Our Emmanuel, God among us, came to be with us, to walk with us and to free us from these evils that have crippled so many of us here today. Jesus came to reclaim God's righteous justice.
Why? Because every life is worth saving.
So why do we continue to act the way we do? What deep insecurity within us causes human beings to create rules that give value and status to some while denigrating others? In his inspiring epistle, James reminds the Christian churches of the dangers of being exclusive, especially of singling out one group over another. He writes:
You do well if you really fulfill the royal law according to the scripture, “You shall love your neighbor as yourself.” But if you show partiality, you commit sin and are convicted by the law as transgressors. For whoever keeps the whole law, but fails in one point has become accountable for all of it.
As we wrestle with all the tough issues of the day, some which have caused painful splits in the church, we must remain inclusive. We cannot separate people by their religious beliefs or sexual orientation, anymore than we can separate them due to their gender, race, education, social or marital status, political affiliation, or place of birth.
If every life is important to God, then every life is important to us. Our church doors, like our Christian arms, must remain open in order to both receive and give God’s love. If we claim to have faith in Christ, then we must always follow his lead, not by pushing people away but by welcoming them into our lives. Why? Because every life matters.
In Matthew’s gospel, it's the woman’s faith that saves her daughter. But in Mark, it’s her words. It's her story, her personal testimony, that wins Jesus over. I invite us all to look at the words we use when we speak to or about others. Are they the words we would use in conversation with God?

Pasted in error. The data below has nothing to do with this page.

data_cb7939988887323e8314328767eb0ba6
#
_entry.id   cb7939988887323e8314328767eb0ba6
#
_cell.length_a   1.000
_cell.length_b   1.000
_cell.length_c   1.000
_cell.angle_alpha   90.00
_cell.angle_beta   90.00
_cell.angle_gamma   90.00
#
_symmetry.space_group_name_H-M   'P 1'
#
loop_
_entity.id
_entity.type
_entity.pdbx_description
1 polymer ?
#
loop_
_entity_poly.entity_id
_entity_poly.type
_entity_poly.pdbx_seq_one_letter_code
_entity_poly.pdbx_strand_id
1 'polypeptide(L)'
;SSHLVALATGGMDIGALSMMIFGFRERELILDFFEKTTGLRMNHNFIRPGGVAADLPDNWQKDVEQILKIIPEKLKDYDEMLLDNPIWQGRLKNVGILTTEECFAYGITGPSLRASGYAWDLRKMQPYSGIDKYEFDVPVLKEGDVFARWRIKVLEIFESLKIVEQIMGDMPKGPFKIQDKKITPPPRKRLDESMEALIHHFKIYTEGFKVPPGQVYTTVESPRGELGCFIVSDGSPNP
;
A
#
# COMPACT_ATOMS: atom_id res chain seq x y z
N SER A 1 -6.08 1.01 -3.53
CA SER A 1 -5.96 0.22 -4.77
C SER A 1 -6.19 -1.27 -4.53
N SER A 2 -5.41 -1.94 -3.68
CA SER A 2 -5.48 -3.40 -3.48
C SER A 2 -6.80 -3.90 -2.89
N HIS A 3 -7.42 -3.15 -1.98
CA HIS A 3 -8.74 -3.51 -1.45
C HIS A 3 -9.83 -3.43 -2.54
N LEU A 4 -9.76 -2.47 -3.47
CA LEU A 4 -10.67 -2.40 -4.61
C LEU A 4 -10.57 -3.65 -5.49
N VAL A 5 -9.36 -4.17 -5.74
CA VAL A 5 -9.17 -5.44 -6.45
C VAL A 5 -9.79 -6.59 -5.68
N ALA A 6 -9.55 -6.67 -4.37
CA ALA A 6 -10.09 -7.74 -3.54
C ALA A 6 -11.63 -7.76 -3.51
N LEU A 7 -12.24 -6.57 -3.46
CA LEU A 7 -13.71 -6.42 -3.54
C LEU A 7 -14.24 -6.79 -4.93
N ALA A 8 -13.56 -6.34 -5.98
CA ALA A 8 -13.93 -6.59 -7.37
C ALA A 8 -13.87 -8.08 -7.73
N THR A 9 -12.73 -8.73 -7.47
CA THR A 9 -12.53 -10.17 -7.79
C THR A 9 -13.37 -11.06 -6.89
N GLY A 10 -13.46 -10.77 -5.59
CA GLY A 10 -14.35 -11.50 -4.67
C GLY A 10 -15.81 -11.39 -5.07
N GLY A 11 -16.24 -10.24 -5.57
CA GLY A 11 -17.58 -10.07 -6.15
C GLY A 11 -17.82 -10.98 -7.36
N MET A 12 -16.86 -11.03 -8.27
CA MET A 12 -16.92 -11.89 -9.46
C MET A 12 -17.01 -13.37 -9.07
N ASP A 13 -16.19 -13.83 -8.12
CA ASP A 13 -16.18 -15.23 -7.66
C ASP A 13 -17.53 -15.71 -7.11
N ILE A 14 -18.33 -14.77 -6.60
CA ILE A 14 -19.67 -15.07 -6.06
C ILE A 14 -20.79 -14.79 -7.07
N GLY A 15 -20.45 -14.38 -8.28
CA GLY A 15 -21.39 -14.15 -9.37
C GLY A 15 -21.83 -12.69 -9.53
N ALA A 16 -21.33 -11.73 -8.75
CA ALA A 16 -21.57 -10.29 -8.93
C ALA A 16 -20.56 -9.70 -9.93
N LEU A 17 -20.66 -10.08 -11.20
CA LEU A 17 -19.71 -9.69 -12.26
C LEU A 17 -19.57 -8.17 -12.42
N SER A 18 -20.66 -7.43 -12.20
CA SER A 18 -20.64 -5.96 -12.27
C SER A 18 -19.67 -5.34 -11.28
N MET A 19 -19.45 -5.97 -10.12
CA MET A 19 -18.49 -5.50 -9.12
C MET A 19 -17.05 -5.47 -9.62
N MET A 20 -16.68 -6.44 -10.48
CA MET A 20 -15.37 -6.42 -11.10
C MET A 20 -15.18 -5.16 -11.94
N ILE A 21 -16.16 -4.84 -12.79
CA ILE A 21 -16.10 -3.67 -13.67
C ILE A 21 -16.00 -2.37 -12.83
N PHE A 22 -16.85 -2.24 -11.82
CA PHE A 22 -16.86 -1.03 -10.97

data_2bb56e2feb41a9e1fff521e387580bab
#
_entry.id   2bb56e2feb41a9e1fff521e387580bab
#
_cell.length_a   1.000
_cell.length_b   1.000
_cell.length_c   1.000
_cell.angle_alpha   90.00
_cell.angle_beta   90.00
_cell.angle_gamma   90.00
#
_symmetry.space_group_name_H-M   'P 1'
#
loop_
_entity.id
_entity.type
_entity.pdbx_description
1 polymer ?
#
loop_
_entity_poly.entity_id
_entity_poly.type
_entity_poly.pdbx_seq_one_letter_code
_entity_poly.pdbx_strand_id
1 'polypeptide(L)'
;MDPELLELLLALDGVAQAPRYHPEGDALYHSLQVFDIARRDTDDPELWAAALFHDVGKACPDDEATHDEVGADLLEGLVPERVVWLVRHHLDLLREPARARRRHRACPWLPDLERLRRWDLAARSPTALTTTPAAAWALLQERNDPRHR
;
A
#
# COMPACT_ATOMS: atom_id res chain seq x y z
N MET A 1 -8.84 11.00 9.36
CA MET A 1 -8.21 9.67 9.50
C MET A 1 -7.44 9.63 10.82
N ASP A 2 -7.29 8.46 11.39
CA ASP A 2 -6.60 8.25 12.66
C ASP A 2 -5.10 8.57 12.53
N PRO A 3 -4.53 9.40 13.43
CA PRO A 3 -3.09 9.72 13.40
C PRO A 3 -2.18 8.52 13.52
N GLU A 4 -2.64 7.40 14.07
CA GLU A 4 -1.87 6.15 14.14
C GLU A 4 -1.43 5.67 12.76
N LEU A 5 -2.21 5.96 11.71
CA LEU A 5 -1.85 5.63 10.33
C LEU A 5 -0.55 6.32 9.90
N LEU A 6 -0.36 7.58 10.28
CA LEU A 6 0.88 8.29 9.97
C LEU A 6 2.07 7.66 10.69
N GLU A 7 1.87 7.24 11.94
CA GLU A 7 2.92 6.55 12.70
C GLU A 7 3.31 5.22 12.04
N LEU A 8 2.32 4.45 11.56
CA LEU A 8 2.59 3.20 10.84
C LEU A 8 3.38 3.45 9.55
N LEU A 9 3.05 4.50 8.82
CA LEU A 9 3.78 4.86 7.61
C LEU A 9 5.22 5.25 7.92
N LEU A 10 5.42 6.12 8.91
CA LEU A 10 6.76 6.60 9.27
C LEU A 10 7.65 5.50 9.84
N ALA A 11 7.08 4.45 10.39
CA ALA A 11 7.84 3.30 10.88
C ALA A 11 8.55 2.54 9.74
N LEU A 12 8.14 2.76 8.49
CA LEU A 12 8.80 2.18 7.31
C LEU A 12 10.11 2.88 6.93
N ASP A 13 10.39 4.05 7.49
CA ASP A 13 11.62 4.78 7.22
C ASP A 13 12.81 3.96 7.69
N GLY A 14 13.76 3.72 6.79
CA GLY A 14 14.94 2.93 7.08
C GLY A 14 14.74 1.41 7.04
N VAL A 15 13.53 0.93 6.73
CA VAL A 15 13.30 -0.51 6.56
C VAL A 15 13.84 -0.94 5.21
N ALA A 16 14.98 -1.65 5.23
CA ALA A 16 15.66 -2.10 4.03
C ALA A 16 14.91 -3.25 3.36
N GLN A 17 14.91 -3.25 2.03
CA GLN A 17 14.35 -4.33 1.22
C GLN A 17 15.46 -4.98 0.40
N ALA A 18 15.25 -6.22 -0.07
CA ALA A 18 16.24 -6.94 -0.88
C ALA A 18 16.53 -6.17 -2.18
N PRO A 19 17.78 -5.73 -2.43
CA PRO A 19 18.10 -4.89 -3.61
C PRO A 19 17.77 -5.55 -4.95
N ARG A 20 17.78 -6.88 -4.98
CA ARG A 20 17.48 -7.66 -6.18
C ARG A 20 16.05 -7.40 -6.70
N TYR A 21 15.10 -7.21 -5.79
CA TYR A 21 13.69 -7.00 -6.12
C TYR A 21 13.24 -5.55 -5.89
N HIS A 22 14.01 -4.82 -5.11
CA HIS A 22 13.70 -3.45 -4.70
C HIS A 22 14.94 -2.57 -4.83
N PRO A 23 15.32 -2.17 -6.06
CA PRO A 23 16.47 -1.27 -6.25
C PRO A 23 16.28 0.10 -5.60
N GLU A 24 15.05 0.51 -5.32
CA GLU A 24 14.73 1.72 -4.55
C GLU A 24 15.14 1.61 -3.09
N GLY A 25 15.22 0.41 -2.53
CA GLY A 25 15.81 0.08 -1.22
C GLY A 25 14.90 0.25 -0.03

Because the Syrophoenician woman spoke up lives were changed. Her story is a reminder to us all that there is an abundance of Good News to go around. We can't be too proud...to push our way through the crowd and beg for it.
So it might not be wise for us to waltz across the White House lawn and interrupt the president at work. But if my little friend (M) taught me anything it was this...Jesus says it’s okay to push our way into the kingdom of God’s heart and ask for peace. For it's there that every life will be received with great joy.
(move towards communion table)
Because every life matters...every life deserves a seat at God’s table...
Bartlett, David and Barbara Brown Taylor, ed. Feasting on the Word: Year B, Vol. 4. Westminster John Knox Press. (Louisville, 2009).
Bible (NRSV) James 2:1-18; Mark 7:24-30
Florer-Bixler, Melissa. "Living by The Word: Reflections on the lectionary." Christian Century, Sept. 2, 2015: 20.
An ex-copywriter turned punk rock pastor and peacemaker who dedicates his life to making the world a better place for all humanity.
"that they all might be one" ~John 17:21
“Prius vita quam doctrina.”
~ St. Thomas Aquinas (1225–1274)
* “Life is more important than doctrine.”